DroneSeed last month planted a riverbank area at CWS’s Tualatin River Farm south of Hillsboro, where the company and agency are testing the potential use of drone technology to restore stream-side and wetland habitats in hard-to-reach areas across the basin.

Later, they may also test the drones’ ability to identify and accurately target spraying of invasive plants, such as the Himalayan blackberries choking out native plants along many Oregon waterways.

“I think (drone technology) has this kind of potential,” said Bruce Roll, the agency’s director of watershed management. “I think it looks real promising.”

Roll said that if DroneSeed proves itself, the company could become a key player in the Tree for All program, through which CWS and other partners are planting millions of trees and restoring environments across the county.

Canary is a 2001 graduate of Lake Oswego High School who long has been drawn to the intersection of entrepreneurialism, technology and the environment.

He worked for a handful of green-energy companies before starting BioSystems Co., which used food wastes to grow insects that were then turned into high-protein food fed to farmed fish. The idea was to reduce the use of fishmeal sourced from catching forage fish, a practice that has been banned in some areas due to its severe impact on ocean food webs.

Canary and partner Ryan Mykita sold BioSystems to a larger company in 2012, and a couple years later, set off on their own to start another company.

“We were looking to make a dent in carbon footprints,” said Canary.

After some false starts, they eventually focused on the notion that trees are the best way to remove carbon from the atmosphere but that the practice of planting them “just seems so archaic.”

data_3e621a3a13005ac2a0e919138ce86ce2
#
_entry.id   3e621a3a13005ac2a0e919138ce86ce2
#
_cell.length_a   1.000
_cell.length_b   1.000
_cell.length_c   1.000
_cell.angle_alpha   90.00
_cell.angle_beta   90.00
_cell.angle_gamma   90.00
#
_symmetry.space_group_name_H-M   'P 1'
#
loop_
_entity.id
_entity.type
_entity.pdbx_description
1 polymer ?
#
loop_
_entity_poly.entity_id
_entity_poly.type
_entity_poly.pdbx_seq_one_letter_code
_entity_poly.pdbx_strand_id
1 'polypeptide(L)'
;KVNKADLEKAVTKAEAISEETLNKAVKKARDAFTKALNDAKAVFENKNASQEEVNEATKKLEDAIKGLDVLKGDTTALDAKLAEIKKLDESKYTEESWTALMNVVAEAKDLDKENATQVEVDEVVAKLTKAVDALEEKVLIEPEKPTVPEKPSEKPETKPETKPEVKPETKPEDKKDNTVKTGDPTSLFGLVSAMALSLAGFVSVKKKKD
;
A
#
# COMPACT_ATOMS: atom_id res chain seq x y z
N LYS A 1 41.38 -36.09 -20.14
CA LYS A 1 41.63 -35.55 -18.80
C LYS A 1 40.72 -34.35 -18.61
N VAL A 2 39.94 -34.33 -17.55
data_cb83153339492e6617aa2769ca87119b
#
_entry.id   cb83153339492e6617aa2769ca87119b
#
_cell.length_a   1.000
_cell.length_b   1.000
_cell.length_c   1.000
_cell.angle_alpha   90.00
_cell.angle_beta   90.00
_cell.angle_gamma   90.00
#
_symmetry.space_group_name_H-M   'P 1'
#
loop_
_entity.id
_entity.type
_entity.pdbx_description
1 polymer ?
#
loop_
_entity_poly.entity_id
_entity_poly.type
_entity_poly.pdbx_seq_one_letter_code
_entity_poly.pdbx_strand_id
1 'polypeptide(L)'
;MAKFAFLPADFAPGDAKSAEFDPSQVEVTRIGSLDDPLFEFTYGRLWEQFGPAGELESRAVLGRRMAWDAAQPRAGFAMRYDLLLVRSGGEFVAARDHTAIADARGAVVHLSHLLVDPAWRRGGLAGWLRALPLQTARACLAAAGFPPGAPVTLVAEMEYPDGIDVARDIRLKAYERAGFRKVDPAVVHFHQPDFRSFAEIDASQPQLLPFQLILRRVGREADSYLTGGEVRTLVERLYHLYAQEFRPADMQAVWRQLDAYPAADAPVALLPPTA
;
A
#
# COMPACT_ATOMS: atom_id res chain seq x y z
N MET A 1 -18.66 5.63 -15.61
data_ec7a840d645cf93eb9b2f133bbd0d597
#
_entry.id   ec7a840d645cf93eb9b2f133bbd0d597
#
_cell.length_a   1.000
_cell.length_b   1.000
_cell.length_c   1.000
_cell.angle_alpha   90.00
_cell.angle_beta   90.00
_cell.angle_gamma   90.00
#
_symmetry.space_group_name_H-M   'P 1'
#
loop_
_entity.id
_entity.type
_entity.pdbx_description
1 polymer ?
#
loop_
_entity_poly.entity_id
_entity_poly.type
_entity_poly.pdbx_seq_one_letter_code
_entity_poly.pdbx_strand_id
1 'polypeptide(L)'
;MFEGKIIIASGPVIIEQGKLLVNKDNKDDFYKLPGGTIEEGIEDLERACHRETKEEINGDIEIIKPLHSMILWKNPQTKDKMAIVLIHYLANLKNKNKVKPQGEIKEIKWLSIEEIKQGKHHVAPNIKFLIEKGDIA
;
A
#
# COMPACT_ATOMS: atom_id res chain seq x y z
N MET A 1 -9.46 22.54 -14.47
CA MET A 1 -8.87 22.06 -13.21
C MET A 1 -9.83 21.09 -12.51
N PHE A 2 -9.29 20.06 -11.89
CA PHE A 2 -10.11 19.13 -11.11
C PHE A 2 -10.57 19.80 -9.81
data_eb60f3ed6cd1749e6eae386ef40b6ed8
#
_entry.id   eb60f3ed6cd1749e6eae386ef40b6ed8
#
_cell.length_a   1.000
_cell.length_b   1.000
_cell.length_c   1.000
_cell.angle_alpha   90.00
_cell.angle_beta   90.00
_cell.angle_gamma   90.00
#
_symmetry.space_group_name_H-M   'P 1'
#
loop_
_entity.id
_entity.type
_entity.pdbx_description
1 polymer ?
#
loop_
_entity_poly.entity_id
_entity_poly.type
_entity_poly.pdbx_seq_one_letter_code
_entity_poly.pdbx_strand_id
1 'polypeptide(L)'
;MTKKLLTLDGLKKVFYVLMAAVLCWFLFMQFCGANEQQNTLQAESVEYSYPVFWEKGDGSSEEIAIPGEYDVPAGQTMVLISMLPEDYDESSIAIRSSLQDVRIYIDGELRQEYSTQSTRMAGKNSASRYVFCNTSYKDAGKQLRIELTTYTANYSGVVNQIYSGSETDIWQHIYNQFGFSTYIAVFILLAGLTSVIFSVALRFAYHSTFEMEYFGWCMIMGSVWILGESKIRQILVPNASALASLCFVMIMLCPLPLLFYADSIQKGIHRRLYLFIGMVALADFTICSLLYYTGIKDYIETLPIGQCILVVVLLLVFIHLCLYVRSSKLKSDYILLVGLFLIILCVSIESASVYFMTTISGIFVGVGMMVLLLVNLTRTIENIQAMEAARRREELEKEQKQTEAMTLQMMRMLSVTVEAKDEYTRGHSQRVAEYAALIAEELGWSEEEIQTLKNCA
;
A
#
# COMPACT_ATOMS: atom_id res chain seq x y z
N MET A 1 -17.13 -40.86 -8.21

The reason, of course, often boils down to the difficulty of replanting inhospitable terrains where tractors dare not tread. So, they landed on the emerging use of drones.

“Drones have no issues with slopes because they fly,” he said.

Canary and Mykita (he focuses on sales and business development) co-founded DroneSeed in 2015 with product engineer Logan Ullyott. Other people do part-time work for the 10-month-old company, which currently is advertising for a drone pilot. DroneSeed also has hired Portland-based Skyward to help with its drone-related software applications.

For a company not yet a year old, DroneSeed is creating plenty of buzz — and not just from the rotors of its copter drones.

Late last year, it was among the first five companies to win the first Beaverton $100K Startup Challenge, a competition sponsored by the city of Beaverton and Westside Startup Fund that includes a year of free office space at Oregon Technology Business Center in Beaverton.

“They’re basically the first people to bet on us,” Canary said.

More have followed.

Recently, DroneSeed was accepted into the prestigious Techstars Seattle startup accelerator, giving it a second office in the Puget Sound area and more help developing customers and attracting investors.

The company also has been among the trendiest newcomers on the AngelList website for investors and job seekers, Canary said.

COURTESY DRONESEED - CEO Grant Canary (center) co-founded DroneSeed with Ryan Mykita and Logan Ullyott last year and have an office at Beaverton's Oregon Technology Business Center.


By Eric Apalategui
Beaverton Reporter